Biden’s Top Science Advisor Resigns After Taunting and Humiliating Staffers

Biden’s Top Science Advisor Resigns After Taunting and Humiliating Staffers
President Joe Biden (left) and Dr. Eric Lander (right) in Wilmington, Delaware on Jan. 16, 2021. (Photo: Alex Wong, Getty Images)

The White House’s top science advisor announced his resignation late Monday after an internal report found he bullied his subordinates. Dr. Eric Lander, the director of the Office of Science and Technology Policy, was spearheading the Biden administration’s “war on cancer” initiative and is a close personal friend of Biden, but created a hostile work environment, according to a two-month investigation conducted by the White House, as well as 14 current and former employees who spoke with Politico.

Lander, who previously raised eyebrows for hosting at least two fundraising meetings with the late pedophile Jeffrey Epstein, had a habit of “taunting” and laughing at employees in groups, according to Politico. And he enjoyed asking questions of people that were outside their area of expertise until they admitted they didn’t know something, apparently in an effort to humiliate them publicly.

“I am devastated that I caused hurt to past and present colleagues by the way in which I have spoken to them. It is clear that things I said, and the way I said them, crossed the line at times into being disrespectful and demeaning, to both men and women. That was never my intention,” Lander wrote in his resignation letter.

The line “men and women” appears to be an effort to counter allegations that while widely acknowledged that he taunted people of any sex, Lander particularly seemed to enjoy humiliating women.

“Nonetheless, it is my fault and my responsibility. I will take this lesson forward. I believe it is not possible to continue effectively in my role, and the work of this office is far too important to be hindered,” Lander continued.

President Joe Biden pledged his desire early on his tenure for the White House to become a place of dignity and respect, a contrast to former President Donald Trump’s authoritarian management. In fact, as the Washington Post notes, Biden promised on his first day in office that he’d fire anyone who was being disrespectful to their employees.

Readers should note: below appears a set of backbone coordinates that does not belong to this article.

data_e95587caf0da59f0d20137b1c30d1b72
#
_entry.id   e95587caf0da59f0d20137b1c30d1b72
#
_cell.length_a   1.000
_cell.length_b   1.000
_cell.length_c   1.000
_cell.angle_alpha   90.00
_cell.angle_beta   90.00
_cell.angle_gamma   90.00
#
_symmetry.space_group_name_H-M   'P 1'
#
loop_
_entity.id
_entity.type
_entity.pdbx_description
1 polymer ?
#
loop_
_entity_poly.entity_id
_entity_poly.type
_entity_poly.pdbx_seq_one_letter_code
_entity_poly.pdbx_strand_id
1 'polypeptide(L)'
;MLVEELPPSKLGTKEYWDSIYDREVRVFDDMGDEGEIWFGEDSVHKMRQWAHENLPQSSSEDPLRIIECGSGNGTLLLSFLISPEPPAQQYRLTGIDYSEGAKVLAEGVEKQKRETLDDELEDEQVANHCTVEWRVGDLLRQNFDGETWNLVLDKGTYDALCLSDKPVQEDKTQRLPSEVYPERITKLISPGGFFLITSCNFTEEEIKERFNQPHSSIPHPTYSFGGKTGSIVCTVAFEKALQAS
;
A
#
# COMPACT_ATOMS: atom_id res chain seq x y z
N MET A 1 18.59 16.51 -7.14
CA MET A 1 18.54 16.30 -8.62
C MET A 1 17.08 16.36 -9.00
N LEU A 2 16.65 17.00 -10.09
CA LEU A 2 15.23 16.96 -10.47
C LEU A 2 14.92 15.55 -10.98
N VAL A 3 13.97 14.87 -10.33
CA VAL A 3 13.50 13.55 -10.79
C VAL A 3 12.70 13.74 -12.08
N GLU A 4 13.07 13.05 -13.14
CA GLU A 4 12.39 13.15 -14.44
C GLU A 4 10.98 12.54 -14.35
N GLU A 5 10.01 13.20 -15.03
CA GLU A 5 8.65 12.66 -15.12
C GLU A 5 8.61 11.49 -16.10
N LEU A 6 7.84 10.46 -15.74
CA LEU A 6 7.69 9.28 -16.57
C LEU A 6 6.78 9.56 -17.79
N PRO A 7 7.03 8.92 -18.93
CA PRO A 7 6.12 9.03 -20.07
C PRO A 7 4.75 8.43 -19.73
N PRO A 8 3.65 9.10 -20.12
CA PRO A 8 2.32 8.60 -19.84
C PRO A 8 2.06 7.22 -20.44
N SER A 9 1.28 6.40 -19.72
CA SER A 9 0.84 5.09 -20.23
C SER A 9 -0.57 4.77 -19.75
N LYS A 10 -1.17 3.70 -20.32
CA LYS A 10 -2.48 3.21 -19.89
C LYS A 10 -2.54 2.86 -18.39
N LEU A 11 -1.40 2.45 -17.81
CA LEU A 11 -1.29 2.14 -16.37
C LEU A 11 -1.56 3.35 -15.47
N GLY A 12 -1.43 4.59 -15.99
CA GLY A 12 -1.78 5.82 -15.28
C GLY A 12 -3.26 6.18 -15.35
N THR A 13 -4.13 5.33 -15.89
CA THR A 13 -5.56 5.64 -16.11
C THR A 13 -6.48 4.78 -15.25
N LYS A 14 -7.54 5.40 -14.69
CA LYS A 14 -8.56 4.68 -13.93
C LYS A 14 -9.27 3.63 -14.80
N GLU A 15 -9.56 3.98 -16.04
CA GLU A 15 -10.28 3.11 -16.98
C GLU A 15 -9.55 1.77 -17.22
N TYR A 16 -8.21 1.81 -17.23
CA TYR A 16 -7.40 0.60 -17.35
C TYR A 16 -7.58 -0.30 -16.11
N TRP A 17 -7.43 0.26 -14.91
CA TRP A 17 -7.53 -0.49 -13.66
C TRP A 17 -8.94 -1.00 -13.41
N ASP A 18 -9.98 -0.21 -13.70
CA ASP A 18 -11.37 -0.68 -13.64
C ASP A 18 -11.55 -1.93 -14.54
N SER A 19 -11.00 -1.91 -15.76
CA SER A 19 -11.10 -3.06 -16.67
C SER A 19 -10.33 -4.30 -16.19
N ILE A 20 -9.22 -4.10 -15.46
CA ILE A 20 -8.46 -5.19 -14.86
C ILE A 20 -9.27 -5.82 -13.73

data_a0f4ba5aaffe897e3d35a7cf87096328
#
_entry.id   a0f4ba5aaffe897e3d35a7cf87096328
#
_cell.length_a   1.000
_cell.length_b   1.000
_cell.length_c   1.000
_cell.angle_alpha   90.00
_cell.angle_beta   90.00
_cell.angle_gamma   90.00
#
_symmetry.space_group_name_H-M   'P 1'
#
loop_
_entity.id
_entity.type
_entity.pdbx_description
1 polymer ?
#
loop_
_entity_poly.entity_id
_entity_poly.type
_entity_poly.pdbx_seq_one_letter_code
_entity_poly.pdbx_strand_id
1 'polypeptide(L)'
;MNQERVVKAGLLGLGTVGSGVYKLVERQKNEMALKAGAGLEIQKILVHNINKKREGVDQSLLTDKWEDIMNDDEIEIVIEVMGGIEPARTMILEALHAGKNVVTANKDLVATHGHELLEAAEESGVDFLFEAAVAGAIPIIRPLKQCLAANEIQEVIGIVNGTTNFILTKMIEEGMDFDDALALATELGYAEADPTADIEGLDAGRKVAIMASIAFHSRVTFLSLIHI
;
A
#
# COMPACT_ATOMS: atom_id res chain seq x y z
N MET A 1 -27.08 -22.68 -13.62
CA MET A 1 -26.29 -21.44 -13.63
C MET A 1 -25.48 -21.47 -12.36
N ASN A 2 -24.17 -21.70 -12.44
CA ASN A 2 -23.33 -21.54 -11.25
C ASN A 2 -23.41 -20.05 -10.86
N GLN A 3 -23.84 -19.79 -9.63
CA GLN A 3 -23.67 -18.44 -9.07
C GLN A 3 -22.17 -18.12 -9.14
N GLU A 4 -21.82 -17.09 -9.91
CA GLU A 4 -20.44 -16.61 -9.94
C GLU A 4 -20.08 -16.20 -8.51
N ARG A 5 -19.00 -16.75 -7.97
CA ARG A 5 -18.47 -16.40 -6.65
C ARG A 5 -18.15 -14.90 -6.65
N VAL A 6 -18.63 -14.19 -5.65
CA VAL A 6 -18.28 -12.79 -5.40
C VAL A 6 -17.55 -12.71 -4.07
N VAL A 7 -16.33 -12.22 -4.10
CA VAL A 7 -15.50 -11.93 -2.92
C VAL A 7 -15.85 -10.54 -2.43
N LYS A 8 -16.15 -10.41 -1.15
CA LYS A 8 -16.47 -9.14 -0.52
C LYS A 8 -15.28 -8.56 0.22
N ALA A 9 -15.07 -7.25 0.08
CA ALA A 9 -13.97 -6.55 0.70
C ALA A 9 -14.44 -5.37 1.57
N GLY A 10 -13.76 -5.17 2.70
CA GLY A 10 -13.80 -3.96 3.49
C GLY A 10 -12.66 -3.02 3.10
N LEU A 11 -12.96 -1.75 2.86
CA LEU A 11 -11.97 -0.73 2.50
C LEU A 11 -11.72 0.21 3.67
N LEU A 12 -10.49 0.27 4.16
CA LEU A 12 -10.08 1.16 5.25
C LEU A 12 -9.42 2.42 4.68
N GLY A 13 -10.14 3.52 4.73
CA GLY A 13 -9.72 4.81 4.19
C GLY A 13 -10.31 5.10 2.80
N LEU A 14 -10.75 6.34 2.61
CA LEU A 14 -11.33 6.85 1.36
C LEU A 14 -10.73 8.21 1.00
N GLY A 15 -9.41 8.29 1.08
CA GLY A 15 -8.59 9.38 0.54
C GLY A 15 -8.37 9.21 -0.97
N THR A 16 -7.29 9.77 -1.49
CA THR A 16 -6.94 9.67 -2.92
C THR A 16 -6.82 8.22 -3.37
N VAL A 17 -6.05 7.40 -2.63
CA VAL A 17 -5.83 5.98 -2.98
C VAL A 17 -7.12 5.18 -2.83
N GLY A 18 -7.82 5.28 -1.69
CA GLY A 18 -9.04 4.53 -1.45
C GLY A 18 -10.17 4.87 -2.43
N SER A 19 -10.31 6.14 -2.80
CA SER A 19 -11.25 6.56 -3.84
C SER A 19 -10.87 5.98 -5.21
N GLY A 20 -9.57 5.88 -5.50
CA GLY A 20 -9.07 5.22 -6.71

“If you are ever working with me and I hear you treat another colleague with disrespect, talk down to someone, I promise you I will fire you on the spot. On the spot. No if, ands, or buts,” Biden said on Jan. 20.

And yet Lander was allowed to keep his job, even after Politico first reported on an internal White House investigation that showed Lander had bullied his colleagues. Lander sent an internal email on Friday apologizing for his conduct, but he didn’t resign at that point. And White House Press Secretary Jen Psaki reportedly spent Monday dodging questions about Lander, according to the Washington Post.

President Biden worked with Lander previously when the scientist served on the board of the Biden Cancer Initiative, founded after Biden left the role of vice president in 2017. But it’s not like there weren’t warning signs about Lander from the very beginning. There’s a laundry list of questionable actions in Lander’s past that made him an odd choice for such a prominent role in a Democratic administration.

From the Washington Post:

Despite Lander’s influential position in the scientific world, his nomination drew immediate criticism from some in the scientific community who raised concerns about his treatment of other scientists, particularly women and people of colour. Lander faced tough questions at his confirmation hearing from Democratic and Republican senators, who raised concerns about his past actions, and was eventually the last member of Biden’s Cabinet to be confirmed in May.

In 2016, Lander authored a controversial history of CRISPR, a powerful gene-editing technology, that downplayed the contributions of the two female scientists, Jennifer Doudna and Emmanuelle Charpentier, who have since been awarded the Nobel Prize for their work. During his Senate confirmation hearing in 2021, Lander acknowledged he had “understated” their contribution and called that a “mistake” he regretted.

In 2018, he faced criticism for giving a birthday toast to James Watson, the Nobel Prize winner whose racist and sexist comments have marred his scientific reputation. Lander apologised for toasting Watson.

The Office of Science and Technology Policy has become a more important position under President Biden, who elevated the office to a cabinet-level position on par with agencies like the Department of Transportation and the Environmental Protection Agency.

It’s not clear who might be tapped to replace Lander, who will officially leave the role on Feb. 18 to ensure an “orderly transition,” according to his resignation letter, but whoever Biden picks will need to be confirmed by the Senate. Hopefully this time the White House chooses someone who doesn’t have any connections to an infamous dead pedophile.